According to a local legend, the Spanish city of Segovia can thank the devil for its aqueduct.
As the story goes, a girl tasked with hauling heavy buckets of water across steep streets propositioned the devil to create a means to carry the water for her. If the devil could finish the job by the end of the night, she agreed to pay for the deed with her soul.
The devil toiled away, stacking brick after brick. Meanwhile, the girl, experiencing a sudden change of heart, began fervently praying for her soul’s salvation. It worked. According to legend, the devil was just one stone away from completing the aqueduct when the night ended, releasing the girl from her contract and leaving the town of Segovia with a fancy new aqueduct.
To pay tribute to the aqueduct’s origin story (which has proven quite the tourist draw), the local council commissioned a sculpture of the devil last year. Set to be erected by the ancient Spanish city’s north wall, it depicts the devil smiling for a selfie, a nod to Segovia’s history and the tourists the devil has “lured” there.
But in this case, the devil is in the details. As Sam Jones reports for the Guardian, some locals have denounced the statue on the grounds that its affable features defy the “repulsive and despicable” appearance typically afforded to the devil. An online petition that has garnered some 5,600 signatures to date further argues the work is “offensive [to] Catholics, because [its depiction of the devil] constitutes the glorification of evil.” (Comparatively, a counter-petition launched by supporters of the statue has attracted some 2,850 signatures.)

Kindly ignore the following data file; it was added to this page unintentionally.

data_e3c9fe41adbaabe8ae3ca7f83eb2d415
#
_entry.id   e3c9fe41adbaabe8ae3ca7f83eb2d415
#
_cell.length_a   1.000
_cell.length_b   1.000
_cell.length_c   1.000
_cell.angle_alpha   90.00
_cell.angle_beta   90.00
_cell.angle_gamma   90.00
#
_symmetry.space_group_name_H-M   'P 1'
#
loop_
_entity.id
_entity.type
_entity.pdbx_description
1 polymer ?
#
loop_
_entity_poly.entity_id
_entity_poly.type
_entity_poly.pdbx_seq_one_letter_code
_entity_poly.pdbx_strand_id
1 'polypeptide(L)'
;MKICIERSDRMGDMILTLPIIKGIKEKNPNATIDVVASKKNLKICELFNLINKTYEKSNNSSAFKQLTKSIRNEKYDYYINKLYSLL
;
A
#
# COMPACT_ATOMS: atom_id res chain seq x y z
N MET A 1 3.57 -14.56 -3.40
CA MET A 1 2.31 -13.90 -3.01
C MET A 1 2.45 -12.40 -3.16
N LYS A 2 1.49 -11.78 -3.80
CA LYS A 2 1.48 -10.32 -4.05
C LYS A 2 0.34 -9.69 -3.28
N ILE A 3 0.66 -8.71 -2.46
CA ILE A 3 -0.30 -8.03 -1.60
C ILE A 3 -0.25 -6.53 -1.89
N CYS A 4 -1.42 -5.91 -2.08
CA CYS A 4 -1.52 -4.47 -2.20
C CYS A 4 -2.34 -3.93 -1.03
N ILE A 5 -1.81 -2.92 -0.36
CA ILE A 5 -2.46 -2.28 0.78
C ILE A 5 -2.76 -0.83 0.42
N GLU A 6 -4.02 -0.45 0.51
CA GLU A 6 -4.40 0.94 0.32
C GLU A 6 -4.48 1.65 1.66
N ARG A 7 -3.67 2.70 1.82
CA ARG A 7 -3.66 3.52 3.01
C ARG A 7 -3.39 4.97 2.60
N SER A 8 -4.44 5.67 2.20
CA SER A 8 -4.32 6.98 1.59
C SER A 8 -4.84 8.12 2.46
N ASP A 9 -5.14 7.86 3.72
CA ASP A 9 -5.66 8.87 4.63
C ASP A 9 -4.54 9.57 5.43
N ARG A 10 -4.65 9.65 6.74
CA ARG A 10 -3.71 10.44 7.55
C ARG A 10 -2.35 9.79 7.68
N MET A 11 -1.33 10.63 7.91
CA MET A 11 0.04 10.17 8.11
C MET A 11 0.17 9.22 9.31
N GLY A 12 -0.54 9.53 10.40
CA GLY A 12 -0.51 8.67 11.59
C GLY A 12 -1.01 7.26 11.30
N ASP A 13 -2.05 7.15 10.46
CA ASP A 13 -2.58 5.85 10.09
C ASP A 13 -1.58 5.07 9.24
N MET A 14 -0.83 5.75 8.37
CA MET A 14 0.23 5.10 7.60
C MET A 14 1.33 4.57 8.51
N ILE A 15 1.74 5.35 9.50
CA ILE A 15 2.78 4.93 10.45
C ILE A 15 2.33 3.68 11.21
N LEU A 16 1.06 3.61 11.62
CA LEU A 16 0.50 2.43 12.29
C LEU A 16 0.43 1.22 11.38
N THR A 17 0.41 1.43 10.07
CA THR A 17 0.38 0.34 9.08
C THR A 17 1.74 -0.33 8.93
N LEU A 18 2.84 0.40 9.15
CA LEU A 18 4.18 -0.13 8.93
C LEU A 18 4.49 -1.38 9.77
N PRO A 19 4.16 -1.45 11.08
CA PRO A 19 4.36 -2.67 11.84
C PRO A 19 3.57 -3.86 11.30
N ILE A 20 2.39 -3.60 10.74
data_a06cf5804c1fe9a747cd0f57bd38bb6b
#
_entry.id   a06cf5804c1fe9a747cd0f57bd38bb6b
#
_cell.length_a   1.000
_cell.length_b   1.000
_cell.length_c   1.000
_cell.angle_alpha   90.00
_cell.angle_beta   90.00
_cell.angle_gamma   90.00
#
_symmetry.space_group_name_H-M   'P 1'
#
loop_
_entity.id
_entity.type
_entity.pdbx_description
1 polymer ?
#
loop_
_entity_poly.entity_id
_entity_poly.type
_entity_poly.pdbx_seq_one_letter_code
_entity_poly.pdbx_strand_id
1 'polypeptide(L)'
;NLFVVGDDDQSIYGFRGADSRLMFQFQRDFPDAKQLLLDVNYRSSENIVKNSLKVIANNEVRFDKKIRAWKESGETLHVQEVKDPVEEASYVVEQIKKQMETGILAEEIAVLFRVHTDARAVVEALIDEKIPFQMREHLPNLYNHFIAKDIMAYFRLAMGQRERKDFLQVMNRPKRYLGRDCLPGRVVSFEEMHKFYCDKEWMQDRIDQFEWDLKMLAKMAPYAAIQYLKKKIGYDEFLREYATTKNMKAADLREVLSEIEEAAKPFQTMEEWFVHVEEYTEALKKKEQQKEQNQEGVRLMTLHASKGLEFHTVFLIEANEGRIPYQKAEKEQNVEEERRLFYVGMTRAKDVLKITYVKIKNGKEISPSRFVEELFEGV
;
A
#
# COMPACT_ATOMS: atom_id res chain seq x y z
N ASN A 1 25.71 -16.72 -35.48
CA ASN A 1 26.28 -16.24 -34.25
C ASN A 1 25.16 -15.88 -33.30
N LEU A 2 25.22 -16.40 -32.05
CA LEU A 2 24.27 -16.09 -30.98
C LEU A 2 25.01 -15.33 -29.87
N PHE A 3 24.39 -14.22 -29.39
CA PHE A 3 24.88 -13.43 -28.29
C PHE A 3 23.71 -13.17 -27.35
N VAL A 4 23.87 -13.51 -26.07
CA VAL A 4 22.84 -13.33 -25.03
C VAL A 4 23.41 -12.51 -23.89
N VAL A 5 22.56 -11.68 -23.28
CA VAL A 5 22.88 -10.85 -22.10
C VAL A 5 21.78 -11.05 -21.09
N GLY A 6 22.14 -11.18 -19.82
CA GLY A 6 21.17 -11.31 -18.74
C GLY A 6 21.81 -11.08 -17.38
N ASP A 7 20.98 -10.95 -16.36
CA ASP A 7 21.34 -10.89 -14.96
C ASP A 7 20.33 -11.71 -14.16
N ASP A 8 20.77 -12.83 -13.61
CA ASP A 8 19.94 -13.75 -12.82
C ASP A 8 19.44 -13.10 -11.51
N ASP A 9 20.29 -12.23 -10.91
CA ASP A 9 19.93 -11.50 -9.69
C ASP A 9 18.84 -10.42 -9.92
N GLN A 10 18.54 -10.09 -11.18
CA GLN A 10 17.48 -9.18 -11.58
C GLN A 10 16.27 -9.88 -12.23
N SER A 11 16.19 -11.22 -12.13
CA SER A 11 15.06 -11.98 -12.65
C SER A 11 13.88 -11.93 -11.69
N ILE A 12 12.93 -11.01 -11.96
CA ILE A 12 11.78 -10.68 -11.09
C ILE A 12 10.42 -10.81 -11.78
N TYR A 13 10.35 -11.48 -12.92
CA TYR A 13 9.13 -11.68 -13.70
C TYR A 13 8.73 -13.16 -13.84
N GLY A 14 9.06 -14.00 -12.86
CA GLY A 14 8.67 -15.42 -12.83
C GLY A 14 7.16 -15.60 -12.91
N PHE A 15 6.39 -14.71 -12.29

According to a separate Guardian article by Jones, a judge halted the heritage project after protestors expressed these concerns. But after reviewing the complaint, he gave the installation the green light, ordering petitioners to hand over $569 (€500) in legal fees and enabling the sculpture to debut as early as this week.
José Antonio Abella, the artist behind the work, tells Nicolás Pan-Montojo of El País that he was inspired to create the sculpture after a trip to Lübeck, Germany, which boasts a similar bust of the devil welcoming visitors to a church he was reputedly tricked into building much like the Segovian aqueduct.
“When I saw the little figure they had there as a tribute, I thought, ‘What a great idea to export to Segovia,’” Abella explains.
The artist didn’t realize the design would prove so controversial. As he tells BBC News, Abella considers the Spanish city, where he’s lived for the past three decades, to be an adopted home, and he created the statue to express his affection for it.
"It has not been made to hurt anyone's feelings, quite the opposite: it is designed so that people smile at its side,” he adds in an interview with CNN Travel’s Francesca Street.
But that message was lost in translation amongst members of the Catholic San Miguel and San Frutos Association, launched by locals Marta Jerez and Maria Esther Lázaro, who sought the court injunction. Speaking to The New York Times’ Palko Karasz, Lázaro says, “We found it repulsive, we think it’s obscene, and we don’t think that this statue is suitable to represent the city.” Additionally, as the Guardian’s Jones reports, the association fears the statue “could prove [to be] a magnet for people inclined towards diabolical veneration.”
City heritage supervisor Claudia de Santos, however, stands in full support of the statue, telling El País that it will attract more people to the walled site, thereby lessening traffic in the crowded old quarter. She expects the statute to take up its post as early as this week—barring, of course, any trickery by the devil itself.